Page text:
In vivo optogenetic cardiac pacemaker control

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Israeli researchers have modulated cardiac pacing in vivo using optogenetics using an AAV vector loaded with a light-sensitive protein transgene injected directly into myocardium.

The light-sensitive nonselective cation channel, ChR2, was used to modulate cell excitability. The team used intramyocardial delivery of the ChR2 transgene and monochromatic blue-light illumination to pace the rat heart (a biological pacemaker approach) and to synchronize ventricular contraction (a biological CRT approach). The AAV9 vector was used owing to its efficiency in transducing myocytes. The works builds on prior application of the technique using cultured cardiomyocytes in animal models and computer simulations.

Blue light illumination, both in vivo and in isolated perfused hearts, allowed optogenetic pacing of the heart at different beating frequencies. The authors determined that the source of the new pacemaker activity was indeed the site of ChR2 transgene delivery through optical mapping. Interestingly, diffuse illumination of the hearts through delivery of the transgene to many ventricular sites resulted in electrical synchronization.

It is hoped that the technique could replace electronic pacemakers, which have limitations, such as their invasive positioning. Heart beat and pulse

“Our work is the first to suggest a non-electrical approach to cardiac resynchronization therapy,” said author Lior Gepstein, Professor of Physiology and Medicine (Cardiology) at the Rappaport Faculty of Medicine, Technion-Israel Institute of Technology (Haifa, Israel) and head of the Sohnis Family Research Laboratory for Cardiac Electrophysiology and Regenerative Medicine.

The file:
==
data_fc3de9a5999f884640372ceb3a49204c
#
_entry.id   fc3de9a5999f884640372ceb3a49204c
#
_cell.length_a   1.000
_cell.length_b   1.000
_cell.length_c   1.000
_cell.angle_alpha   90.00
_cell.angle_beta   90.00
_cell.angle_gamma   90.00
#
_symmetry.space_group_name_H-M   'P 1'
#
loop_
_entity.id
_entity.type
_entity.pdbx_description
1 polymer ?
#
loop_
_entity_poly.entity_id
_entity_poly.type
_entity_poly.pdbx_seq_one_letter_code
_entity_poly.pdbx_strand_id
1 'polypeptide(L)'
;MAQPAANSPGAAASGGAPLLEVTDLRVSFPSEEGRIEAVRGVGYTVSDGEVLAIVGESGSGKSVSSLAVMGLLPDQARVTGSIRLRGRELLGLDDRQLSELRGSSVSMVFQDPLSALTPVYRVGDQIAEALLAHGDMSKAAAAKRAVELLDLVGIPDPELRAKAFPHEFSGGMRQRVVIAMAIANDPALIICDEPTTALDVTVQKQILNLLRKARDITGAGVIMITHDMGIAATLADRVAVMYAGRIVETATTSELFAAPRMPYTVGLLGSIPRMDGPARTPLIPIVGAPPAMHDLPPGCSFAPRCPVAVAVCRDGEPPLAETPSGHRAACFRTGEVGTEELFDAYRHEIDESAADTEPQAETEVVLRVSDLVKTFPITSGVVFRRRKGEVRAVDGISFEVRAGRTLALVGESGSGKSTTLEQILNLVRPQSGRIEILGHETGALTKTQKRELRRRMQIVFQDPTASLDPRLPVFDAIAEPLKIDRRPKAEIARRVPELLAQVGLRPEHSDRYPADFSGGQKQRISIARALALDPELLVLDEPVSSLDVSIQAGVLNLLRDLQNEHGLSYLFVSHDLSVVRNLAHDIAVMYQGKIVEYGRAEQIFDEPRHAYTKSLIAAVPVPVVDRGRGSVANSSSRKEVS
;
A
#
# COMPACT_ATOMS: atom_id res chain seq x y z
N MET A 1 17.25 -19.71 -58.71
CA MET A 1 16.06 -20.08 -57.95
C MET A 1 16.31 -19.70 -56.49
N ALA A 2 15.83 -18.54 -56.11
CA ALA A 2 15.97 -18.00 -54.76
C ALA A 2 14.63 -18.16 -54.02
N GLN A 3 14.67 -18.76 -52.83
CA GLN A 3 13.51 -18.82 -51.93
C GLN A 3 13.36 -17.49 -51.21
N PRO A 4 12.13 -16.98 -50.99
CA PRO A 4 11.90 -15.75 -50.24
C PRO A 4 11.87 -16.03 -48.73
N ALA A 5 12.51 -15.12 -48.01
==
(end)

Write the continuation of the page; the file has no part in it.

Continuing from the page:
“Before this, there have been a number of elegant gene therapy and cell therapy approaches for generating biological pacemakers that can pace the heart from a single spot. However, it was impossible to use such approaches to activate the heart simultaneously from a number of sites for resynchronization therapy.”

The authors admit that there are many hurdles to overcome on the road to clinical translation. These include ensuring long-term expression of the transgene, determining the optimal size of the transduced area and creating a device capable of transmitting focussed illumination to initiate pacemaker cells. The technique could be further optimised by substituting the constitutive promoter (CAG) with a cardiac-specific one to restrict transgene expression to cardiomyocytes. In addition optogenetic suppression of heart excitability, rather than excitation, may also be clinically promising.

Source: Nussinovitch U, Gepstein L. Optogenetics for in vivo cardiac pacing and resynchronization therapies. Nature Biotechnology, doi:10.1038/nbt.3268